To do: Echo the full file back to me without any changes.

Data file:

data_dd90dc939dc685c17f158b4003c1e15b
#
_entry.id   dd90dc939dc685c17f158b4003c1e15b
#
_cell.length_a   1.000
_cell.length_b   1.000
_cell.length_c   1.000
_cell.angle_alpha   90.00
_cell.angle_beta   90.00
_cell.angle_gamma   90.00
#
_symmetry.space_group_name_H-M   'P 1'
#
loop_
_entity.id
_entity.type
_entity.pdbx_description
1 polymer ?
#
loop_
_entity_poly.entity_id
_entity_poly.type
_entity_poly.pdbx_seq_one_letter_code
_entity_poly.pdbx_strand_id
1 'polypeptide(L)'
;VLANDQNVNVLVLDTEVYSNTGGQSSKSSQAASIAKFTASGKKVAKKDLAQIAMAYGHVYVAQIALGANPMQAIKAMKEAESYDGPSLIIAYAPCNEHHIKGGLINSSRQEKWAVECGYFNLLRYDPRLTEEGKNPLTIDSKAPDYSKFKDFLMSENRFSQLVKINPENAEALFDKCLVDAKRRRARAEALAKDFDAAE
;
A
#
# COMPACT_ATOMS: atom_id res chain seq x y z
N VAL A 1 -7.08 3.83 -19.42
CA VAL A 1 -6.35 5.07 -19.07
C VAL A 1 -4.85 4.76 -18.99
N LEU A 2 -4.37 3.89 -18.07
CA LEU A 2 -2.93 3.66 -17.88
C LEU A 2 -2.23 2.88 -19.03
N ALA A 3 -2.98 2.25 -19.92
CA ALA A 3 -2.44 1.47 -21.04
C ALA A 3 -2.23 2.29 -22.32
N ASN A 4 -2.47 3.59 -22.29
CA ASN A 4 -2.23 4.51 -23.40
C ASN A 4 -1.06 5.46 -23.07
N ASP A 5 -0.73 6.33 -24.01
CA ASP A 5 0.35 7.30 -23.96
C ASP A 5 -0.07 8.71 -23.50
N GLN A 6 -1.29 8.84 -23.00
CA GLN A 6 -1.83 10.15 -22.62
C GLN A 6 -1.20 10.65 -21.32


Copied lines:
data_dd90dc939dc685c17f158b4003c1e15b
#
_entry.id   dd90dc939dc685c17f158b4003c1e15b
#
_cell.length_a   1.000
_cell.length_b   1.000
_cell.length_c   1.000
_cell.angle_alpha   90.00
_cell.angle_beta   90.00
_cell.angle_gamma   90.00
#
_symmetry.space_group_name_H-M   'P 1'
#
loop_
_entity.id
_entity.type
_entity.pdbx_description
1 polymer ?
#
loop_
_entity_poly.entity_id
_entity_poly.type
_entity_poly.pdbx_seq_one_letter_code
_entity_poly.pdbx_strand_id
1 'polypeptide(L)'
;VLANDQNVNVLVLDTEVYSNTGGQSSKSSQAASIAKFTASGKKVAKKDLAQIAMAYGHVYVAQIALGANPMQAIKAMKEAESYDGPSLIIAYAPCNEHHIKGGLINSSRQEKWAVECGYFNLLRYDPRLTEEGKNPLTIDSKAPDYSKFKDFLMSENRFSQLVKINPENAEALFDKCLVDAKRRRARAEALAKDFDAAE
;
A
#
# COMPACT_ATOMS: atom_id res chain seq x y z
N VAL A 1 -7.08 3.83 -19.42
CA VAL A 1 -6.35 5.07 -19.07
C VAL A 1 -4.85 4.76 -18.99
N LEU A 2 -4.37 3.89 -18.07
CA LEU A 2 -2.93 3.66 -17.88
C LEU A 2 -2.23 2.88 -19.03
N ALA A 3 -2.98 2.25 -19.92
CA ALA A 3 -2.44 1.47 -21.04
C ALA A 3 -2.23 2.29 -22.32
N ASN A 4 -2.47 3.59 -22.29
CA ASN A 4 -2.23 4.51 -23.40
C ASN A 4 -1.06 5.46 -23.07
N ASP A 5 -0.73 6.33 -24.01
CA ASP A 5 0.35 7.30 -23.96
C ASP A 5 -0.07 8.71 -23.50
N GLN A 6 -1.29 8.84 -23.00
CA GLN A 6 -1.83 10.15 -22.62
C GLN A 6 -1.20 10.65 -21.32